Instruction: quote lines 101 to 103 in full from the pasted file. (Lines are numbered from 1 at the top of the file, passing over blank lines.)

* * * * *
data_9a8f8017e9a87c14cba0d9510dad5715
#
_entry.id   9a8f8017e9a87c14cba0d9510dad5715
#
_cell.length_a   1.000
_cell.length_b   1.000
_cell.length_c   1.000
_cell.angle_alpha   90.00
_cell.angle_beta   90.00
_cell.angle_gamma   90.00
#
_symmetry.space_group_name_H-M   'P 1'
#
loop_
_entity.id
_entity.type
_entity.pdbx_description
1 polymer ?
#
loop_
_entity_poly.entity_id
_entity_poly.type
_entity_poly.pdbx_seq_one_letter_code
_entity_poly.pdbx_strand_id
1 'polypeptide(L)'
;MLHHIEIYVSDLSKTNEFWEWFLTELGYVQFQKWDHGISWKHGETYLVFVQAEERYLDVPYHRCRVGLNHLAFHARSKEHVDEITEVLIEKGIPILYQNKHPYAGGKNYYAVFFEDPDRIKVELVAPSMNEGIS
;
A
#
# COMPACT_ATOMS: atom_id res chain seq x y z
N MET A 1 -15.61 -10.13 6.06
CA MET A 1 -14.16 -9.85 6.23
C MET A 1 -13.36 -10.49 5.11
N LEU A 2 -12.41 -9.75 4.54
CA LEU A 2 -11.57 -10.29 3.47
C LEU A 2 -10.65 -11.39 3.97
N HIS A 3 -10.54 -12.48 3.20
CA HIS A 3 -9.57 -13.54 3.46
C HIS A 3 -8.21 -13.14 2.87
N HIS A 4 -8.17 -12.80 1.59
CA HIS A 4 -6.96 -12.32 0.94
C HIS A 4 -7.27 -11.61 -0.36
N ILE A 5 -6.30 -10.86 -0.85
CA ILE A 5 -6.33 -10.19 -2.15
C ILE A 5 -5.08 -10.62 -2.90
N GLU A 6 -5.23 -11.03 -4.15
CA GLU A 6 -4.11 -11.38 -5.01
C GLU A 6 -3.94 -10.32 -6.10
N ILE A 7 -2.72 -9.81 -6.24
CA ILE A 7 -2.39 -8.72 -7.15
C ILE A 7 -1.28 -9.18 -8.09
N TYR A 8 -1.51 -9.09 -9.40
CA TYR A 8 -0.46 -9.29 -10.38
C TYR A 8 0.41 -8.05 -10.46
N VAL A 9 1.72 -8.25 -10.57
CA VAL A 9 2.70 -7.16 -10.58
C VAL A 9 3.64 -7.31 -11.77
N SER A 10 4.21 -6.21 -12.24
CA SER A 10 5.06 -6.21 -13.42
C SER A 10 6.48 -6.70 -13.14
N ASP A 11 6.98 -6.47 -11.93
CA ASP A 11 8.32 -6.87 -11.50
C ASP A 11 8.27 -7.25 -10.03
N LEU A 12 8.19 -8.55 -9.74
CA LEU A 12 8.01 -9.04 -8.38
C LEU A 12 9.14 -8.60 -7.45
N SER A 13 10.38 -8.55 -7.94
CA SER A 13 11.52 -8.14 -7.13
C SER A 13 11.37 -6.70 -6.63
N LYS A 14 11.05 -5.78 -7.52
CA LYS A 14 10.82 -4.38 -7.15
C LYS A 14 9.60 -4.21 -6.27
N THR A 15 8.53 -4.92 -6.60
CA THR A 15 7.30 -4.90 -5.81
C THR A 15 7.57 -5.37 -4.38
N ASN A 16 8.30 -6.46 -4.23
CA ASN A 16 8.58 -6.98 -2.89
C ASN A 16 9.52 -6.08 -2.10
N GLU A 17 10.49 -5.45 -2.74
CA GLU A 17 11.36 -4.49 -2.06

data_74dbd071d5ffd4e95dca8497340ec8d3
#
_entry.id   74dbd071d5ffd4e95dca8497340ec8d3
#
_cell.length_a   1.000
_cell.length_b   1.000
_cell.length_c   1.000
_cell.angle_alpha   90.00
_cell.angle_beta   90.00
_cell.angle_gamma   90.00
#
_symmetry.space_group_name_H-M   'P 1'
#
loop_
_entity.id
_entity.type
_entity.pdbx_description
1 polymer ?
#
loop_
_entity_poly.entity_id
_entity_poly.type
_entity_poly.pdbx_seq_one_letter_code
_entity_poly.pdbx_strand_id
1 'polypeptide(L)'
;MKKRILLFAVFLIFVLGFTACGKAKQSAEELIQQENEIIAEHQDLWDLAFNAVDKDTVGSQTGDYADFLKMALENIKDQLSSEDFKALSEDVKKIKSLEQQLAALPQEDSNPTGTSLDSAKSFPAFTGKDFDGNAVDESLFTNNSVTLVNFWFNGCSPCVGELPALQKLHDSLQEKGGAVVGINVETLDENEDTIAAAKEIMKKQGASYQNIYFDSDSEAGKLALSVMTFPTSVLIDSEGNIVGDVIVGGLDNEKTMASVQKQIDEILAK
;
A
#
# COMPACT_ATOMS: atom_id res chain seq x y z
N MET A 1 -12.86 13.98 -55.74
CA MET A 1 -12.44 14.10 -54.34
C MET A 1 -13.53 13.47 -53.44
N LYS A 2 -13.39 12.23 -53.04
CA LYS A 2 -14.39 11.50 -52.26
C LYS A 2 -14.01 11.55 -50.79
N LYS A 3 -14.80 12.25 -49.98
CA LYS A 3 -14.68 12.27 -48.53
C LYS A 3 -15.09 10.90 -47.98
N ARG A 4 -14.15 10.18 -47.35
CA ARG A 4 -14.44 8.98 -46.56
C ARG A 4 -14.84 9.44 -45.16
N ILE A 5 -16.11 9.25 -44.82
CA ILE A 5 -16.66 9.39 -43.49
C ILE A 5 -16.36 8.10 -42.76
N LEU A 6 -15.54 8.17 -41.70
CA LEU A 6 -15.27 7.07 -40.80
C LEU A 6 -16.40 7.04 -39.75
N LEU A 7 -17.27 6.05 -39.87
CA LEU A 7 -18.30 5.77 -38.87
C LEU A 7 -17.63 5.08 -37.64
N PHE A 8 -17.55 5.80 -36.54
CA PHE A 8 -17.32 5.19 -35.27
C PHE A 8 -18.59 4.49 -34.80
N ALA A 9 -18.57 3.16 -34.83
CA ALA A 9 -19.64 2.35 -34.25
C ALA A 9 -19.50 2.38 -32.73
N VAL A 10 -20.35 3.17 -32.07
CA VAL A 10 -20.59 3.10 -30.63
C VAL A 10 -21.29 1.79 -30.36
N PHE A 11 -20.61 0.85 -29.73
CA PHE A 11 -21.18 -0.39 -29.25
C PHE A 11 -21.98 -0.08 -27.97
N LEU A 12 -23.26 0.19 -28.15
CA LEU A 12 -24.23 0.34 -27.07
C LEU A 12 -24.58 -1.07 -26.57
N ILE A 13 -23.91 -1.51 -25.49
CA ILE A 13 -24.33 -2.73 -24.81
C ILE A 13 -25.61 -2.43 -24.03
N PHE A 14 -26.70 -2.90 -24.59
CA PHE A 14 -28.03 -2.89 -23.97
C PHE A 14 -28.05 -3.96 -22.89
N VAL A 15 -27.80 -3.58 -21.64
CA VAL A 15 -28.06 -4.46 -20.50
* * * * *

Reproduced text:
_entity_poly.entity_id
_entity_poly.type
_entity_poly.pdbx_seq_one_letter_code